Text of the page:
Cycling

Mountain Biking (and Cycling) in Mendoza, Argentina

Up the single track, Chacras. Mendoza, Argentina, 2014
Up the single track, Chacras (with Victor, Ricardo, and Armando). Mendoza, Argentina, 2014

Due to security concerns (bicycle thefts), our old mountain biking stomping grounds uphill from Cerro de la Gloria and  in the Divisadero Largo area are not much used anymore. Too, bad, as there were and are some great trails up there.

The current hot zone is in an area known as Chacras, just south of town. Specifically, you’ll find the MTB crowd parked at Kilometer 11 of the Panamerican highway and riding off to the west, uphill, and onto some 70 kilometers of single track. Most everything is technically very easy (or maybe intermediate level) with only a very few more challenging sections. Like most mountain biking along the east side of the Cordillera de los Andes, you’ll find yourself going uphill on the way out and zinging downhill on the return. (How do you tell a happy cyclist? Bugs in his/her teeth!)

Ease of access and the fun trails here have caused a little mini-explosion in the popularity of the bici todo terreno within the last few years. Many more women are involved now, too. Back in the late 90s I counted exactly two, maybe three, active female mountain bike riders in Mendoza. Now there are large groups of women heading out on fat tires on the weekends. Nice to see the sport grow like that. Road cycling here doesn’t seem to have grown quite in this way, although there are still plenty of groups out dodging the potholes and traffic, and touring the vineyards, on weekends.

Cycling–both mountain and road–is big in certain areas of Argentina. (Track cycling in Buenos Aires–look up Juan and Gabriel Curuchet, and Walter Pérez.) If you follow pro road cycling, you may have even heard of the Tour of San Luis (just north of Mendoza) the biggest stage race in this country that currently draws the top pros for some early season miles. The Vuelta a Mendoza (still active, and a 10-day stage race I survived in 1997) was also once nearly of that caliber…as was the Vuelta a la Argentina (last edition in 2000).

On this trip…a big thanks to coach and friend Armando Mulle who managed to find a mountain bike for me. I had brought my pedals, clothes and helmet (just in case, dontcha know!) so off we went to Chacras to check out the trails, damp from recent rains…a familiar Arizona-like smell of wet creosote hanging in the air (above image)…and then, later in the week and after the sun came out, a tour through the vineyards (below).

Armando, Vinas Luigi y Bosco. Mendoza, Argentina, 2014
Armando, Camino de la Bodega Luigi Bosca. Mendoza, Argentina, 2014 (Cerro Plata, at just under 20,000′, is in the distance.)

“The Armstrong Lie”, A Film

Setting Up the Sprint. The pro peloton in Denver, Colorado in August, 2013. (Here's hoping they are all clean now!)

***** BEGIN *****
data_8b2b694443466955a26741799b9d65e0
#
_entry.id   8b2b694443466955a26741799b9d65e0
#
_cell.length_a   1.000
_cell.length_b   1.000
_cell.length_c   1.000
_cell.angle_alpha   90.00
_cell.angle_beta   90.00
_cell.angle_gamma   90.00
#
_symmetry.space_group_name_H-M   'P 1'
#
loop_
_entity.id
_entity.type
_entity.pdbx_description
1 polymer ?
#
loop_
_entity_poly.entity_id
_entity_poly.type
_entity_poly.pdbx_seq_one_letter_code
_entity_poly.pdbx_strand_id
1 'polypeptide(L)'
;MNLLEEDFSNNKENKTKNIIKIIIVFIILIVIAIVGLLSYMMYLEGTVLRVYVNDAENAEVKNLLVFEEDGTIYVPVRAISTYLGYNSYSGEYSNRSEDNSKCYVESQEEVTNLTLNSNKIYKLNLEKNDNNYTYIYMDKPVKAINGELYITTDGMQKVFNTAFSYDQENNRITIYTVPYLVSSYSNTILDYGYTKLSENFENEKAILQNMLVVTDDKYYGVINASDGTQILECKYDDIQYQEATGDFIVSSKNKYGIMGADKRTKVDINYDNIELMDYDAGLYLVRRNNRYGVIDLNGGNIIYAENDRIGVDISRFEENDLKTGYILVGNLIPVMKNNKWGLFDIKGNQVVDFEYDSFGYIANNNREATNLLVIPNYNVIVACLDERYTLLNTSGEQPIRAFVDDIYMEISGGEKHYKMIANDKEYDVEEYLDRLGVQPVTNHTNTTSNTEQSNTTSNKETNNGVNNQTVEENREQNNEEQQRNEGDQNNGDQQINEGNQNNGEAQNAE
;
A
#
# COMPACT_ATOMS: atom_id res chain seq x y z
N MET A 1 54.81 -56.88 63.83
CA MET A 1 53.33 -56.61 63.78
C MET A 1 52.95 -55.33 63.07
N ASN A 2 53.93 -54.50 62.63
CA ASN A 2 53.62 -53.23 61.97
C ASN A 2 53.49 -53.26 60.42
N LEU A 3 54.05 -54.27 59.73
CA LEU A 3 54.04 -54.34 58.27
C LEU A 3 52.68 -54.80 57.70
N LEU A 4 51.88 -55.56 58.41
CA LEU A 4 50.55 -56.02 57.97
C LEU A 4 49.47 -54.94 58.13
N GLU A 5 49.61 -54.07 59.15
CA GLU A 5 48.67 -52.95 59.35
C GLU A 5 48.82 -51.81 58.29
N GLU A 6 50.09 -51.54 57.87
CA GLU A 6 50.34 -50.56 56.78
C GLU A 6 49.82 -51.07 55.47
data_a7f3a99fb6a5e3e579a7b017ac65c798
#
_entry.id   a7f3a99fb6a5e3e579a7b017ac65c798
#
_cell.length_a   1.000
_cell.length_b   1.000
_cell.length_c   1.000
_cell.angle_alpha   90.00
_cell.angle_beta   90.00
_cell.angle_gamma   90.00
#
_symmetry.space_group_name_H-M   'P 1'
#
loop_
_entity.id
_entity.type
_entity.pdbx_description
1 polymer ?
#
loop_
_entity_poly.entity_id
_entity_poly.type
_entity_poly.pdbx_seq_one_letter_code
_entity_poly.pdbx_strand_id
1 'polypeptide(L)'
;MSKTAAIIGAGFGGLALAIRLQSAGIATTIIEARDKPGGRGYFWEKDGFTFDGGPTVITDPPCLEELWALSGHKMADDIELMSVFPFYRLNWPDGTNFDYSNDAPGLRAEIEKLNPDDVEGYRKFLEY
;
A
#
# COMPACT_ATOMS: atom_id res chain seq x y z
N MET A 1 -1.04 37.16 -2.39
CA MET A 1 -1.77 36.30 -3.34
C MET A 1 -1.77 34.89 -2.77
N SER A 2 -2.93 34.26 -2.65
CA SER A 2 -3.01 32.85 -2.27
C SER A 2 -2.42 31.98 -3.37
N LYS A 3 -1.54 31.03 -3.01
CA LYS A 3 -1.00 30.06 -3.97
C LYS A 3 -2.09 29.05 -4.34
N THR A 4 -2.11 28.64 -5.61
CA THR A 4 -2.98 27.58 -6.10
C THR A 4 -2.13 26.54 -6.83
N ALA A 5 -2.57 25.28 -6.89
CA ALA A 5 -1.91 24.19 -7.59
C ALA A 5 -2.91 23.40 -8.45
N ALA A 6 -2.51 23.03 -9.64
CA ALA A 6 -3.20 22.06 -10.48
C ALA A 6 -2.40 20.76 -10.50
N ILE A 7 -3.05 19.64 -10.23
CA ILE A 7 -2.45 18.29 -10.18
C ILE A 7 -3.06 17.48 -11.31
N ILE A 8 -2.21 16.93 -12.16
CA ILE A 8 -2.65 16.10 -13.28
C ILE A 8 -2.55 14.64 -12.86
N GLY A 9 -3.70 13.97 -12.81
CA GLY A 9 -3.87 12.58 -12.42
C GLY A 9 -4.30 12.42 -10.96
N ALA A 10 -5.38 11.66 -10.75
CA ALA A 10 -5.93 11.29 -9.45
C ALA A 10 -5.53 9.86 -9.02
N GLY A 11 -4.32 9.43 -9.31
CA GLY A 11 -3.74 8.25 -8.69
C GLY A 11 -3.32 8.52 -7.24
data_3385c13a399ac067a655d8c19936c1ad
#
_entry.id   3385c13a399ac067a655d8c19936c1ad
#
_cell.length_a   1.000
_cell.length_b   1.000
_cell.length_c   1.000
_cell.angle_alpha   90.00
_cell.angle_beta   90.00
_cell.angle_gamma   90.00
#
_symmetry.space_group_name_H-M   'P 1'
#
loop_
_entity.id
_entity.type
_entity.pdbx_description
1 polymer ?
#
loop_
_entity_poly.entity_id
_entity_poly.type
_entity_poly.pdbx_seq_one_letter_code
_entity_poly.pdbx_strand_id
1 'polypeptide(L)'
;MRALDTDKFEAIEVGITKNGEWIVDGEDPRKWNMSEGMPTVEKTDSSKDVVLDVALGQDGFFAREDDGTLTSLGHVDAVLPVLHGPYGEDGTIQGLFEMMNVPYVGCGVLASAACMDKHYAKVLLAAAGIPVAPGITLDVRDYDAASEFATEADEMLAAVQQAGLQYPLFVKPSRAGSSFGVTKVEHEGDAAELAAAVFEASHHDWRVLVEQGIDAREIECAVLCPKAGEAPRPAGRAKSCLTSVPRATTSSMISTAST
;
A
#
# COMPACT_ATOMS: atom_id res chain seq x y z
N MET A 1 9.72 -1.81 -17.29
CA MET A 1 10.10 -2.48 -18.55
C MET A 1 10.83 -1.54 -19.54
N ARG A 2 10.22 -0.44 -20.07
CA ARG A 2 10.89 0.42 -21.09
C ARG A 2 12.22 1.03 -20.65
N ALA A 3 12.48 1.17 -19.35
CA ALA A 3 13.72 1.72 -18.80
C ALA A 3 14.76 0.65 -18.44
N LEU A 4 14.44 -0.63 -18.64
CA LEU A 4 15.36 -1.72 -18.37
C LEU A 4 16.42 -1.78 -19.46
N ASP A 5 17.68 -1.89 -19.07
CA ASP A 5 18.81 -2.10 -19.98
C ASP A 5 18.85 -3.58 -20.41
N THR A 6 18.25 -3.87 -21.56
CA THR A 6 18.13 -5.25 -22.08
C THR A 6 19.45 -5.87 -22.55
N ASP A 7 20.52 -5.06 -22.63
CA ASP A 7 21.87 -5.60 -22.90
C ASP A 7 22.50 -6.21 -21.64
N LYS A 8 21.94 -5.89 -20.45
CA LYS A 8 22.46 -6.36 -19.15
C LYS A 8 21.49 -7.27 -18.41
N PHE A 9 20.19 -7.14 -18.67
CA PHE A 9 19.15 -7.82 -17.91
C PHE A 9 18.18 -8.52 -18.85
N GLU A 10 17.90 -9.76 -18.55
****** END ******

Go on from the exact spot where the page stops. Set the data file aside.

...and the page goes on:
Setting Up the Sprint. The pro peloton in Denver, Colorado in August, 2013. (Here’s hoping they are at least mostly clean now!)

Just saw this film last night. The interesting thing is that, being in the bike-crazy town of Boulder, we were lucky enough to have the producer, Frank Marshall, as well as Betsy Andreu and Jonathan Vaughters (Team Garmin-Sharp manager) on hand for a post-show panel discussion and Q&A.

First, the movie. Originally to be a documentary focusing on Lance’s 2009 comeback, it went through some interesting production contortions once all the doping mess started to come to light–Floyd’s and Tyler’s revelations, the federal investigation, and finally, the famous Oprah interview–before it was finally released last year in its final form. Click here for the rest o’ the story.

“Relentless Forward Motion!”

Dex Tooke crosses Monument Valley, RAAM 2011.
Dex Tooke crosses Monument Valley, RAAM 2011.

That was Dex Tooke’s motto as a raced against the clock in the 2011 edition of the Race Across America (RAAM), a 3000-mile, non-stop bike race from Oceanside, California to Annapolis, Maryland. He had attempted this Mount Everest of ultracycling the year before, but abandoned just a couple of hundred miles shy of Atlantic ocean saltwater as he was too far behind to make the cut-off time. (Or so he thought–you need to read his book to find out the “rest of the story!”) Dex had this “RFM” motto emblazoned in huge letters on his big team support RV, Bessie, and it was a constant mantra for the 12 1/2 days he was on the road headed east.

In 2011, Dex finished RAAM, becoming one of only four 60+ aged athletes to tame “The Beast” within the allotted time limit. You can read about what this insane bicycle race is all about–the sleep deprivation, the saddle sores, the massive support team required, the highs, the lows, the tears, the humor, etc. in Dex’s book, Unfinished Business, available through Amazon books.

Anyway, back to the motto…Relentless Forward Motion. What does that have to do with photography? Well, I believe that Relentless Forward Motion ought to be our mantra as photographers as well. (And maybe even a good mantra for Life in general!)

To that end, I try to do something every day that will push me forward as a photographer–improve my skills, my art, my knowledge. What follows is a list of suggestions…Try to do something on this list every day, even if it is just for a few minutes: Click here for the list!